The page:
Bizkaia Museum of Archaeology
A small gem of a museum in Bilbao’s Old Town, the Bizkaia Museum of Archaeology chronicles the region’s past, from murky prehistory to the modern day. Housed in a former train station, the museum’s collection consists of thousands of ancient artifacts, ranging from household items to the 15th-century Urbieta wreck.
Open since 2009, the Bizkaia Museum of Archaeology gives Bilbao visitors the opportunity to step back into the Biscay region’s primordial past, from the earliest days of its human history. Artifacts from the Iron Age and Neolithic periods are displayed alongside objects from the Middle Ages, most of which were excavated in nearby archaeological digs, and which capture the way that people once lived in this rugged corner of northern Spain.
A number of objects hail from the Cave of Santimamiñe, a Paleolithic settlement, while the Urbieta wreck—a 15th-century boat that was excavated from the Guernica estuary—is a collection highlight. Multimedia features complement the ancient items on display.
Things to know before you go
- Children under 12 can visit the Bizkaia Museum of Archaeology for free, and it’s also free for everyone on Museum Day (May 18) every year.
- The museum is accessible to visitors with limited mobility.
- There is no on-site café or restaurant, so it’s best to eat before your visit.
How to get there
The Bizkaia Museum of Archaeology is located at 2 Calzada de Mallona in Bilbao’s Old Town (Casco Viejo), an area of the city that’s pedestrian-only. Near the Casco Viejo station, it can be reached by the Metro, numerous train lines (including the E1, E3, E4, L3, and Trena), and local buses.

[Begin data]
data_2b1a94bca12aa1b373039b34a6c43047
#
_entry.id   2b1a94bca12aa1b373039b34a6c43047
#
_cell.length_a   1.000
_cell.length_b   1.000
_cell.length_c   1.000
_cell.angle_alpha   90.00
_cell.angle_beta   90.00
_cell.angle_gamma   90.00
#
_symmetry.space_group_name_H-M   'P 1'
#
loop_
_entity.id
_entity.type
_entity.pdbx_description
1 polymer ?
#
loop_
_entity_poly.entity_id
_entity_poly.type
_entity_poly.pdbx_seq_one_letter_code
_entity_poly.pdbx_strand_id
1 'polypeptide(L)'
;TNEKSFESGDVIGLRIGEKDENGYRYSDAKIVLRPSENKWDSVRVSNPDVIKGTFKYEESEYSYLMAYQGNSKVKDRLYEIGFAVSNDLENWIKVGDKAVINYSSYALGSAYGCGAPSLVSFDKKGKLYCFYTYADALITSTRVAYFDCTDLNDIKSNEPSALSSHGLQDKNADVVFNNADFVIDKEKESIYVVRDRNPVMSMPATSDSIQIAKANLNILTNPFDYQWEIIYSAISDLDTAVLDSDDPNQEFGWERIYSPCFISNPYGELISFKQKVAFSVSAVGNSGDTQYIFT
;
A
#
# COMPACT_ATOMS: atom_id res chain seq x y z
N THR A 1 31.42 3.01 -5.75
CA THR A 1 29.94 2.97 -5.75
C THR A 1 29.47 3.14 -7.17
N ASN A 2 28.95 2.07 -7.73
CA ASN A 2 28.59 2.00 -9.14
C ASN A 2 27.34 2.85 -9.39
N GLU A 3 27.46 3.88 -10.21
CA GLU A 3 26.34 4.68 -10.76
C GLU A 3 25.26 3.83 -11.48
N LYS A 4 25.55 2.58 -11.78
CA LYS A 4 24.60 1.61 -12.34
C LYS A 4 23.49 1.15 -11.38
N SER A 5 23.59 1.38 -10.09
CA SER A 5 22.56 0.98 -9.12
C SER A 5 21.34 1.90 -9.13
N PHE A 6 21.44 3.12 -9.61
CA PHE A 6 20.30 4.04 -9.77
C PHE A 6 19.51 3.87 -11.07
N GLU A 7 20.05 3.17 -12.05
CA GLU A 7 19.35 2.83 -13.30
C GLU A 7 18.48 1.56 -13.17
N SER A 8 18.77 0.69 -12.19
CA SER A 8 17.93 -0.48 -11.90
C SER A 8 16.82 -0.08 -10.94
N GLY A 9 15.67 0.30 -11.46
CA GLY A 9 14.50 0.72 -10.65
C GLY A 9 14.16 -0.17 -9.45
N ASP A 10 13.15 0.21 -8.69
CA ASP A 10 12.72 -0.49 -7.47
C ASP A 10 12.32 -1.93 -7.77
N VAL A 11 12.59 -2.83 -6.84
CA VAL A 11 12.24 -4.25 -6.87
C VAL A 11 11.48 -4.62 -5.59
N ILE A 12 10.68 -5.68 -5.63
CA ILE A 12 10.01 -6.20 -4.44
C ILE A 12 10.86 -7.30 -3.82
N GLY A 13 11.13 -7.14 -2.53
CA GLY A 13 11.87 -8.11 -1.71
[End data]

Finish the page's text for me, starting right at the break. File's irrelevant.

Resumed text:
When to get there
The museum is open every day except Mondays, typically from morning to evening (note that it’s closed for 2 hours every afternoon for a lunch/siesta period). On Sundays and public holidays, it’s open from morning until early afternoon, with no lunch closure. The museum is busiest on weekends and in the summer; visit during the week for a calmer experience.
If you want to extend your museum-going experience, the Euskal Museoa (also known as the Basque Archaeological, Ethnographic and Historical Museum) is just around the corner. Set to reopen following a period of renovation, the museum first opened in 1921 and is dedicated to the history and ethnography of the Basque people.
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- Basque Museum (Museo Vasco de Bilbao)
- Casco Viejo
- Bilbao's Santiago Cathedral
- Arriaga Theatre (Teatro Arriaga)
- San Vicente Martír de Abando Church (Parroquia de San Vicente Martir de Abando)
- Zubizuri Bridge
- Artxanda Funicular (Funicular de Artxanda)
- Moyua Square (Plaza Moyúa)
- Azkuna Zentroa
- Guggenheim Museum
- Bilbao Fine Arts Museum (Museo de Bellas Artes de Bilbao)
- Doña Casilda Iturrizar Park
- Euskalduna Palace (Palacio Euskalduna)
- Itsasmuseum Bilbao